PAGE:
It's all about the onions

The flavor profile of beef and onions took the lead on the rest of the recipe. "I love the idea of beef and onions together," Shields says, citing a love for dishes like beef au jus with melted onions. "I love that flavor the most, so I started messing around with onions and focus[ed] on that." Along with pickles and American cheese, the onions — in a lot of ways — are the star of the burger. "I kept messing around with onions and came up with a mayonnaise of onions," explains the chef. "An onion aioli, so to speak. That's where a lot of our flavor comes from."

In terms of consistency, it's as important to streamline the cooking process as it is to maintain a reliable product for years on end. Shields notes that, while the recipes may have evolved over the years since The Loyalist opened, the flavors have remained the same — "the composition hasn't changed one bit." And why change a good thing, anyway? With all the components in place, Shields takes the meaty patties ("it's got more heft than a smash-style patty," he says) and pushes them down on the griddle slightly. "We pre-press them, and then press down further on the griddle, but we're not creating any crispy edges like a smash patty would have." Served as a single patty burger, it's all topped with double cheese, pickles, charred onions, and onion mayo — and a more perfect burger in Chicago I haven't seen.

A burger star is born

For something so deceptively simple, The Loyalist's burger was met with quite the hype and acclaim, to a level that not even Shields was expecting. "No one ever expects that, and there were so many stories about it," he recounts. "It's become such a thing. Even seven years in, we were just named one of the top 12 burgers in the nation." Looking back, though, he can see why it captured such a zeitgeist. "It reminds me one of the reasons we did it: we wanted something more timeless and less in the moment."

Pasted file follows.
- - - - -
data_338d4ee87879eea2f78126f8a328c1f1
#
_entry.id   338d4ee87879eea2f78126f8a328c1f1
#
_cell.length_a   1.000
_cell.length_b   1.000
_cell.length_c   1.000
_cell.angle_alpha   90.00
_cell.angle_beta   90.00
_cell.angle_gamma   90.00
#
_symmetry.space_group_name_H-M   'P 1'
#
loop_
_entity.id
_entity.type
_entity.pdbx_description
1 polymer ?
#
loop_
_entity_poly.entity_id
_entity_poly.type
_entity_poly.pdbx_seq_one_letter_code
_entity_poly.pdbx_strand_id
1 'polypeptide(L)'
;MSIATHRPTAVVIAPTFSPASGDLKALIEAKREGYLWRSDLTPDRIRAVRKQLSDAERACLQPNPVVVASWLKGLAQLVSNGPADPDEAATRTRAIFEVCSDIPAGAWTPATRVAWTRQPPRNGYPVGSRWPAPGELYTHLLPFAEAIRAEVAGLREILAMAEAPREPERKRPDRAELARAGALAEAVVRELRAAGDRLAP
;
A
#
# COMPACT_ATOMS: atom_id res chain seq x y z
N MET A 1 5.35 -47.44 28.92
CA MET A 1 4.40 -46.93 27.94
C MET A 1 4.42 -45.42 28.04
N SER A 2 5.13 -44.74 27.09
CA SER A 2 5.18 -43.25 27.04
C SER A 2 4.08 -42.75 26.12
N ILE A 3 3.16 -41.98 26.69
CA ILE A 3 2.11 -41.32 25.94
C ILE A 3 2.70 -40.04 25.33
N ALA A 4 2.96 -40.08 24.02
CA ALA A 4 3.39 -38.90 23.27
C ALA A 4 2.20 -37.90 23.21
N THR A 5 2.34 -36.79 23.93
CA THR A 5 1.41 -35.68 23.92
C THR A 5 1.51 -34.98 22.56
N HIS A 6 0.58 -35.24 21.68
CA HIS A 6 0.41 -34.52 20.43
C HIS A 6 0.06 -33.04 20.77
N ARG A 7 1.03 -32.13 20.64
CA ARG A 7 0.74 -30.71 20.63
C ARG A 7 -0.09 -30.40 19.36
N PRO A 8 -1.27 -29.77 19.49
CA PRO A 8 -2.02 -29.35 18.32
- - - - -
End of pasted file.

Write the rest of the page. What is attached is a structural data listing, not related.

They also wanted something familiar, consistent, and reliable, that locals could frequent. "I wanted people to come here and feel like they can come here a lot, knowing it'll be similar to what they'll get the next time they came here. That was important to us." He also notes that, in addition to being a good burger, timing plays a key role in that stardom too. "The moment was right for people to accept it, and it took a life of its own."

The burger is getting better with age

The reputation of The Loyalist's burger has only gotten better with age. A testament to its enduring reception, even as more burger concepts pop up throughout Chicago, the restaurant has cemented its status atop the beefy bucket list. It speaks to the Shields' commitment to their core ideologies that went into creating it in the first place and the adaptive dexterity that's allowed them to evolve.

"We had to change how we cooked it," Shields says about the onslaught of demand. "Bon Appetit did their top three burgers in the nation in 2017-ish, and we got number two, but once that happened, it was just lights out." Thus, they figured out a way to cook it faster. "Every 15-20 minutes, we would gently par-cook it. Not on the griddle, but with a control steam and then finish it on the griddle." Paired with a new flattop, which seared a crust fast enough without overcooking the patty, it turned a 16-minute pickup time into four minutes. It's a dedication towards consistency, nostalgia, and efficiency that's made The Loyalist the stuff of burger lore. "The continuous push for it just keeps it going, and it still blows my mind," Shields muses. "It makes me think of everything I do at Smyth with a different eye — the philosophy and the psychology of a burger, the simplicity, it makes me think a lot about food and people and eating."